You may not be eating enough healthy fats and this is common for many people because we have been conditioned to be afraid of it and for several reasons.
- Fats have been consistently identified as inflammatory and prone to raise our cholesterol levels. And yet, nuances are essential, in particular when one considers quality before anything else.
- The foods rich in good fats that are offered to us come mainly from commercial circuits as they are the most accessible to the greatest number. And yet, these are often heavily processed fats, stored in plastic packaging, sometimes mixed with other low-quality ingredients that are rightly wary of us.
- We have been conditioned to live and see ourselves as beautiful and healthy with a very skinny morphology that matches Western and contemporary standards. This image of being thin makes it difficult to accept eating more healthy fats. And yet, traditional communities have found, over the years, and their location, a diet that gives them different appearance from that of the very skinny models that we are used to seeing for a few decades, and to which we let's assimilate the idea of health and well-being.
And yet, eating the good quality fats or fatty acids is essential, as they are particularly anti-inflammatory and regenerating for the skin and for health in general.
Our contemporary diet in developed countries tends to reduce the intake of these fatty acids and above all, we consume them at an imbalanced ratio.
Omega-3s and omega-6s, grouped together in the family of polyunsaturated fatty acids, are essential and called “essential” because our body cannot manufacture them. However, their consumption must respect an essential balance which aims:
- a lower consumption of omega-6 fatty acids (linoleic acid is then synthesized by an enzymatic process into several other fatty acids according to the needs of our body)
- a greater consumption of omega-3 with α-linolenic acid (ALA) which is cleverly transformed by our body into the precious acids eicosapentaenoic (EPA) and docosahexaenoic (DHA)
Consuming excess omega-6s interferes with the body's use of omega-3s, even if they are present in sufficient quantities.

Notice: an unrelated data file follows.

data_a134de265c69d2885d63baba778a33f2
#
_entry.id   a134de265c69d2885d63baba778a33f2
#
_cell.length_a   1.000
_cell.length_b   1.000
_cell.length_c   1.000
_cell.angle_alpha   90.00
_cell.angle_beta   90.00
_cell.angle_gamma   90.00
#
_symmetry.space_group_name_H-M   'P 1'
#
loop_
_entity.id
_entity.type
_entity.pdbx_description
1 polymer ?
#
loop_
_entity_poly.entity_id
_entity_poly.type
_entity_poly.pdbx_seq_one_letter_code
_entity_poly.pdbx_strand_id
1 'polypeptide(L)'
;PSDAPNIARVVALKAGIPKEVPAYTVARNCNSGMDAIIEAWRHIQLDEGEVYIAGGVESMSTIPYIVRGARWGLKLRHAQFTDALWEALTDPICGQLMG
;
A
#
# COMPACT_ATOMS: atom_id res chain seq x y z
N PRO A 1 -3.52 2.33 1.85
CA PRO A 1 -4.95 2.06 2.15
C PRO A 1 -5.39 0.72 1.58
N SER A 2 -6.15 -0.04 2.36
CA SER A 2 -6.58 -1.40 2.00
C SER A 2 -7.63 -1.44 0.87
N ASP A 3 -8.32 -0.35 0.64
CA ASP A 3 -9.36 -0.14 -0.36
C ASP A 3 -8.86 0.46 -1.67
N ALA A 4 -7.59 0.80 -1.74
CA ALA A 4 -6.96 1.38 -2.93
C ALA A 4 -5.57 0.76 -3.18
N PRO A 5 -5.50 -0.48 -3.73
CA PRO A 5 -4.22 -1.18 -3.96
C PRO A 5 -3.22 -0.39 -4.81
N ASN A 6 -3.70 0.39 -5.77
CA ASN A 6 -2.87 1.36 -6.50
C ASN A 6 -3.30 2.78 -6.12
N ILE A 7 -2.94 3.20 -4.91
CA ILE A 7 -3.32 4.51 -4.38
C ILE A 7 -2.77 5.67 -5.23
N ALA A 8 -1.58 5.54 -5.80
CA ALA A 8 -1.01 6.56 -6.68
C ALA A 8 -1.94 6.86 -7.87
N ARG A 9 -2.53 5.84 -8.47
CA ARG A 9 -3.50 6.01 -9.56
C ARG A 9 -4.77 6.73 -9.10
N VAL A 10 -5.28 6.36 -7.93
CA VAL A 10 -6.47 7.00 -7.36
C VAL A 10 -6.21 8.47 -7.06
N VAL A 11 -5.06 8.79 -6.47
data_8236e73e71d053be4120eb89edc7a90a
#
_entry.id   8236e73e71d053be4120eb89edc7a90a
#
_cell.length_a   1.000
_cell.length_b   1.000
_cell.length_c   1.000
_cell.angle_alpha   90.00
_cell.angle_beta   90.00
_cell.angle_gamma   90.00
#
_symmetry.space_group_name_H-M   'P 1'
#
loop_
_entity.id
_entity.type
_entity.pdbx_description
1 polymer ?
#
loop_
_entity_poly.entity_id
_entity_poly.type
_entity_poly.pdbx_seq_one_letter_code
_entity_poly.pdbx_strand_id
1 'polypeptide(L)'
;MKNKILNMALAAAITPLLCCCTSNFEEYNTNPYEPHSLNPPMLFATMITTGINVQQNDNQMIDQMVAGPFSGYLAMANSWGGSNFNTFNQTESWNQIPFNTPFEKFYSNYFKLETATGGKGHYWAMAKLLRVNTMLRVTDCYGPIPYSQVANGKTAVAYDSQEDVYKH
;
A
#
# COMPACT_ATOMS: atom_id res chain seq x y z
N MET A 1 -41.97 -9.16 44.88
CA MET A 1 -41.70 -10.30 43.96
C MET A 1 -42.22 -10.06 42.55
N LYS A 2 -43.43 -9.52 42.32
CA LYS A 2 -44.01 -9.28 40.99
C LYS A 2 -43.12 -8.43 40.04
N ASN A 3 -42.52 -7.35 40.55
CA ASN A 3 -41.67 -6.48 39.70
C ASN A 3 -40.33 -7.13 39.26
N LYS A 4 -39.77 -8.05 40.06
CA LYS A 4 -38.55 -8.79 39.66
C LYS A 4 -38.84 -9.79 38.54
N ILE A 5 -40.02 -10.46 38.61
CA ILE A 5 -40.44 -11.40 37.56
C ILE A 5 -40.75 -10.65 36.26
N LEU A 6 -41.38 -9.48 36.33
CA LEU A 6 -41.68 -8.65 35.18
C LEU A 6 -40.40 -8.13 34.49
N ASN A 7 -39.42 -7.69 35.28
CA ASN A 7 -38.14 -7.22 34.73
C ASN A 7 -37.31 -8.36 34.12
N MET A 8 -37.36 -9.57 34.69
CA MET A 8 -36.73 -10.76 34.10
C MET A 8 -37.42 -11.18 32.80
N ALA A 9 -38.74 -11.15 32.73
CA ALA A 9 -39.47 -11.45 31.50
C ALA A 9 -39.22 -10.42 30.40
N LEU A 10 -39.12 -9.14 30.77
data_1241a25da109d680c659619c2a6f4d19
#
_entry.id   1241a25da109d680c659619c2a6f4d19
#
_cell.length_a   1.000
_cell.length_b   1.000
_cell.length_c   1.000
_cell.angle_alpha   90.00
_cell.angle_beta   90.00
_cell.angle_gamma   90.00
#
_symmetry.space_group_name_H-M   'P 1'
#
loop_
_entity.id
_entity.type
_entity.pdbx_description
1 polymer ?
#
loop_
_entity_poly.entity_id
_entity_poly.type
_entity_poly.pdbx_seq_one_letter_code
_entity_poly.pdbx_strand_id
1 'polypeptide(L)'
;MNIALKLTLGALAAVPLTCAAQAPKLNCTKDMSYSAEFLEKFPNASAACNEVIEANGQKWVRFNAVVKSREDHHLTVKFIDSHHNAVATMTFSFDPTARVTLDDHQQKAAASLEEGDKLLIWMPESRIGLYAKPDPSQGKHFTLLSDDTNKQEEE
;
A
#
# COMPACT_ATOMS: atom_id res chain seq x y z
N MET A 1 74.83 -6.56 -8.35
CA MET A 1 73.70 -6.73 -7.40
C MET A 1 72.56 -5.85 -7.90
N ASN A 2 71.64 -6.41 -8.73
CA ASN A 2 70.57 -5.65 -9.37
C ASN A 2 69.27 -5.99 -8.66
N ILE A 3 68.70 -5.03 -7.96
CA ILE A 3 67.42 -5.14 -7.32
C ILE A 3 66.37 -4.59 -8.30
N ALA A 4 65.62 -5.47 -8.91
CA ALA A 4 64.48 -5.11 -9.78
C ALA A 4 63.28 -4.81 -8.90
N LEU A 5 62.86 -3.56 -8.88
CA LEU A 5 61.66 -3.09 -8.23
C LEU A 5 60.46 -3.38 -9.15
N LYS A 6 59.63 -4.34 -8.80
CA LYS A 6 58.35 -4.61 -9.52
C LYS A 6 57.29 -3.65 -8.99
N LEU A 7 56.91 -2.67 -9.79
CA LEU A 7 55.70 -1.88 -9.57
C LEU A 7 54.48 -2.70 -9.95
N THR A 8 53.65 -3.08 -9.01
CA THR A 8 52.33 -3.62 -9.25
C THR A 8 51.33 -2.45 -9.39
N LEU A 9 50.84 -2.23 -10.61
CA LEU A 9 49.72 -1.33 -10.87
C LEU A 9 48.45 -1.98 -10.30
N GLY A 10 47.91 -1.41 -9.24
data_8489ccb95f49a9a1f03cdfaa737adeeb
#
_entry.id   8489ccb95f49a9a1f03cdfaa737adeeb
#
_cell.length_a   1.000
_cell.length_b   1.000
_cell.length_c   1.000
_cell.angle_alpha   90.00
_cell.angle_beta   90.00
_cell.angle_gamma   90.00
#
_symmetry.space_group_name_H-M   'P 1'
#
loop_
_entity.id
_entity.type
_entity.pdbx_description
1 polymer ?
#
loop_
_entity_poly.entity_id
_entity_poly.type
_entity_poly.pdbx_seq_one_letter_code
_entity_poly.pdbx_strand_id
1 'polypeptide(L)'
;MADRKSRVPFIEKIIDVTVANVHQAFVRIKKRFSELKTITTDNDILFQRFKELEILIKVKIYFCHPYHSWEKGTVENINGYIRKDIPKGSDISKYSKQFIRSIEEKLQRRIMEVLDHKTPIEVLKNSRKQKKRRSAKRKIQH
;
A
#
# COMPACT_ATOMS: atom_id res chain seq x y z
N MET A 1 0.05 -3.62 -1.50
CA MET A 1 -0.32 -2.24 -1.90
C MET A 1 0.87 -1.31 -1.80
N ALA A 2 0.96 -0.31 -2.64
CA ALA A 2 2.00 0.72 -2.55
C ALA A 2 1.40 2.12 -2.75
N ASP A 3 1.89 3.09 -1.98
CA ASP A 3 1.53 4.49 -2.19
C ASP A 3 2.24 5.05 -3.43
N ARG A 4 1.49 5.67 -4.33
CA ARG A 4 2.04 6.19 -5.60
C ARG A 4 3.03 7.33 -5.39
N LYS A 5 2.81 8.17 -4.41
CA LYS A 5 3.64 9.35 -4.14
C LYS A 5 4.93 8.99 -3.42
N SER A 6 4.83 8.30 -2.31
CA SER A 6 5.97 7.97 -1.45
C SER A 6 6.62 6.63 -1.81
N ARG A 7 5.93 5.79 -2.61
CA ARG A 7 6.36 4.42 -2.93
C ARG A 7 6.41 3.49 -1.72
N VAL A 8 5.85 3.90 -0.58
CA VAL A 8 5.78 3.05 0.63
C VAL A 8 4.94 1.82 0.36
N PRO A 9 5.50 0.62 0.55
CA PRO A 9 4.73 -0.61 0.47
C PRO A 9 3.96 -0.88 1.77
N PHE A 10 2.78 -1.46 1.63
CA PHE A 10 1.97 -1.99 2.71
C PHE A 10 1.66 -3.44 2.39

But in general, polyunsaturated fatty acids contribute to the optimal functioning of our body, especially to protect us from allergies, improve our heart health (heart and arteries), our eye (retina) and nerve (brain) health.
Our skin uses omega-3 fatty acids in particular to strengthen its hydro lipid barrier, reduce inflammation as well as the frequency of certain skin diseases. It is therefore in your interest to considerably increase the consumption of omega-3 fatty acids for healthy skin and for your health in general.
Here are 3 families of foods rich in omega-3s that you could include in your diet. Researchers disagree on levels of uptake from plant or marine sources. So if you can, make sure to vary the sources to meet your body's basic needs.
Cold water fatty fish
It is by far the highest source of omega-3s.
Sardines, mackerel, herring, trout, salmon (preferably wild), anchovies or even halibut are fish that contain about 7 times more omega-3 than omega-6. This is an excellent ratio.
However, these fish should be eaten fresh because when frozen, they no longer contain omega-3 after 6 months. It is therefore important to check the date of fishing to ensure that you are taking advantage of their exceptional bioavailable omega-3s.
Flax seeds, pumpkin seeds, chia seeds, or hemp seeds are great sources of omega-3s.
Flax seeds stand out especially if you live in a country with a temperate or cold climate as:
- they are often grown near where you live
- they are abundant and very affordable
- studies are numerous and have been conducted for a long time to show that their ALA levels are very high and contribute positively to health
- their fiber and mucilage content make them valuable allies to promote intestinal transit.
For flax, chia and hemp seeds, it is best to grind them just before consumption to help them absorb them into the body.
Especially Brazil nuts, hazelnuts, almonds, walnuts, pecans, pistachios, cashews and macadamia nuts are rich in α-linolenic acid (ALA) from the omega-3 family.
It is best to eat them raw, properly cleaned and soaked beforehand to fully reap their benefits.
We hope that this information and little suggestions about the right fatty acids will help make your skin even more glowing and improve your health.
About the omega-3 and omega-6 ratio to be respected and the beneficial impact on health:
- American Heart Association (2016). Fish and Omega-3 Fatty Acids http://www.heart.org/HEARTORG/HealthyLiving/HealthyEating/HealthyDietGoals/Fish-and-Omega-3-Fatty-Acids_UCM_303248_Article.jsp#.W0j4ZNVKiUk
Reduction of inflammation and skin diseases with the consumption of omega-3:
Merci beaucoup pour ces rappels essentiels, et pour le temps offert pour nous les partager :))